Morocco opens up to Islamic finance

The growth of Islamic banking in Africa has not grown as fast as expected due to concerns about Islamist movements. This is changing, as more countries across the continent are opening up and giving regulatory support to exploit the benefits. It started with interest from sovereign states in issuing sukuk. Now, Morocco’s central bank has given a final regulatory approval for the launch of an Islamic finance industry in the country, with the hope of boosting liquidity in its financial markets and attracting foreign investors.

Islamic banks and insurance companies are setting up in Morocco after new legislation opened the doors to the Moroccan market. The country’s central bank had since set up a central sharia board, called the Sharia Committee for Participative Finance, to oversee the sector.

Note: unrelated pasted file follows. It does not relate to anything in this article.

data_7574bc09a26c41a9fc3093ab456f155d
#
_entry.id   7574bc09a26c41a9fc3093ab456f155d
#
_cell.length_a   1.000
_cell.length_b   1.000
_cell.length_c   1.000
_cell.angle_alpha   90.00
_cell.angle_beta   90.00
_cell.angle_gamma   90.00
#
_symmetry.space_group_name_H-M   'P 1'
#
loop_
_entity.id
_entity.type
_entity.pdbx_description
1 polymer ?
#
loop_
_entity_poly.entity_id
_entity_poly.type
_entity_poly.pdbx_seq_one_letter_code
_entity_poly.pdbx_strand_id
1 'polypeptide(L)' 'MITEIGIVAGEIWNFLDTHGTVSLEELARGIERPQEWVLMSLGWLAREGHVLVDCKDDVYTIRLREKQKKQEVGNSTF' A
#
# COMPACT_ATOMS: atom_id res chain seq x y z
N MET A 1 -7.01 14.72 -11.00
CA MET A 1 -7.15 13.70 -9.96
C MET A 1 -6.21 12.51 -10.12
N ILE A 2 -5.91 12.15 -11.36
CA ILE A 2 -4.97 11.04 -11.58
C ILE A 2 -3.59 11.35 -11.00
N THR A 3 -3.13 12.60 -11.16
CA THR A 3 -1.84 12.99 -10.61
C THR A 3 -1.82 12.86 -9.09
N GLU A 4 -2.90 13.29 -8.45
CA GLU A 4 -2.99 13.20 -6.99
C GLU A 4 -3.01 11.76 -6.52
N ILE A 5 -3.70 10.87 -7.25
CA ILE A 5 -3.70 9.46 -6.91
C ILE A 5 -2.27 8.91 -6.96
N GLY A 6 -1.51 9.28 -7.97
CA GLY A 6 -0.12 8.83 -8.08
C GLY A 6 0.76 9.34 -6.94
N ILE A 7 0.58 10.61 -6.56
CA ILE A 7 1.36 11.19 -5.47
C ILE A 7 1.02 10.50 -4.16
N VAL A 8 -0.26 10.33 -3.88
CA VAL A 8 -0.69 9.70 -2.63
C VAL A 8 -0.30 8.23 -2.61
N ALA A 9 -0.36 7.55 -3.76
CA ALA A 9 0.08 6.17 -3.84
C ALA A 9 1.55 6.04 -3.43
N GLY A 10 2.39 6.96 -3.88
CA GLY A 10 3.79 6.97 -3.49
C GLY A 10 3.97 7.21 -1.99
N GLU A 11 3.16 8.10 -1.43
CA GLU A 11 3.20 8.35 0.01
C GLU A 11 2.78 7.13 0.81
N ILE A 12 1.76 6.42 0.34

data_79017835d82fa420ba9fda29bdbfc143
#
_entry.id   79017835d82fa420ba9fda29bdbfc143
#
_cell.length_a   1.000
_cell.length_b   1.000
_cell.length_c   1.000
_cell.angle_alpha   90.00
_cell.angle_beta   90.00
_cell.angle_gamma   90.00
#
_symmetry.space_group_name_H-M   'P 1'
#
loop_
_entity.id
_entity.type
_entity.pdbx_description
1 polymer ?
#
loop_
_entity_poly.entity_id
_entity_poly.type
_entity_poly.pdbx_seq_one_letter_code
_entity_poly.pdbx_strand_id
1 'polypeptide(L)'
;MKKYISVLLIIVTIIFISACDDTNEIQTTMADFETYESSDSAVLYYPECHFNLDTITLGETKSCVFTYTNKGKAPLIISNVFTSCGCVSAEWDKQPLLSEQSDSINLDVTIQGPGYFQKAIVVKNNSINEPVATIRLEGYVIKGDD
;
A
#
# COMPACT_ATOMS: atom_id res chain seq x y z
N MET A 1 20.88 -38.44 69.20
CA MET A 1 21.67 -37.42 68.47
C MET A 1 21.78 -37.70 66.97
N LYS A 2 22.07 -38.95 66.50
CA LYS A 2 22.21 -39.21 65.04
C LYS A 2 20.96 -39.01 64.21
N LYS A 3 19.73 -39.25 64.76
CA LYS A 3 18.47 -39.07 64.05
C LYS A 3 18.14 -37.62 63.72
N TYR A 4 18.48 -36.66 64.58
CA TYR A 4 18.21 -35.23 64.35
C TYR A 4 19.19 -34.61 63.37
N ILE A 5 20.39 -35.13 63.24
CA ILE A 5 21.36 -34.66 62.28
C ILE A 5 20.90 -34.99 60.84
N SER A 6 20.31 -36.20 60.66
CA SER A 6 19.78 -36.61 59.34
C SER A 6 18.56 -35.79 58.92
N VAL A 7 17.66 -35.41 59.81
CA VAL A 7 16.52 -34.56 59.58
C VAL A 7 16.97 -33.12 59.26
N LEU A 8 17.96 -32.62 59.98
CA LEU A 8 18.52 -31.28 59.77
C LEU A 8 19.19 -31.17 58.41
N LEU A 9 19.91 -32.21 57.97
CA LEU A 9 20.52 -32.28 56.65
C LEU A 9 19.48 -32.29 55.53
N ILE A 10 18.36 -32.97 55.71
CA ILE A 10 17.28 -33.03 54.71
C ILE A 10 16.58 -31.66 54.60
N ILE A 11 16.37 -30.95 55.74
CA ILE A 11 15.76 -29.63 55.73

The apex bank has approved the use of five types of Islamic banking transaction: murabaha, musharaka, ijara, mudaraba and salam. However, all would be subject to preliminary approval by the sharia board. The Bank has also granted approval for three major Moroccan banks and two smaller lenders to open Islamic subsidiaries. The central bank has also approved that subsidiaries of Societe Generale of France, Credit du Maroc and BMCI could sell Islamic products.

According to Reuters, circulars published in the official bulletin by Morocco’s central bank lay down conditions and regulatory frameworks banks should follow in managing deposits, funds and investments under sharia principles, which is against interest and pure monetary speculation.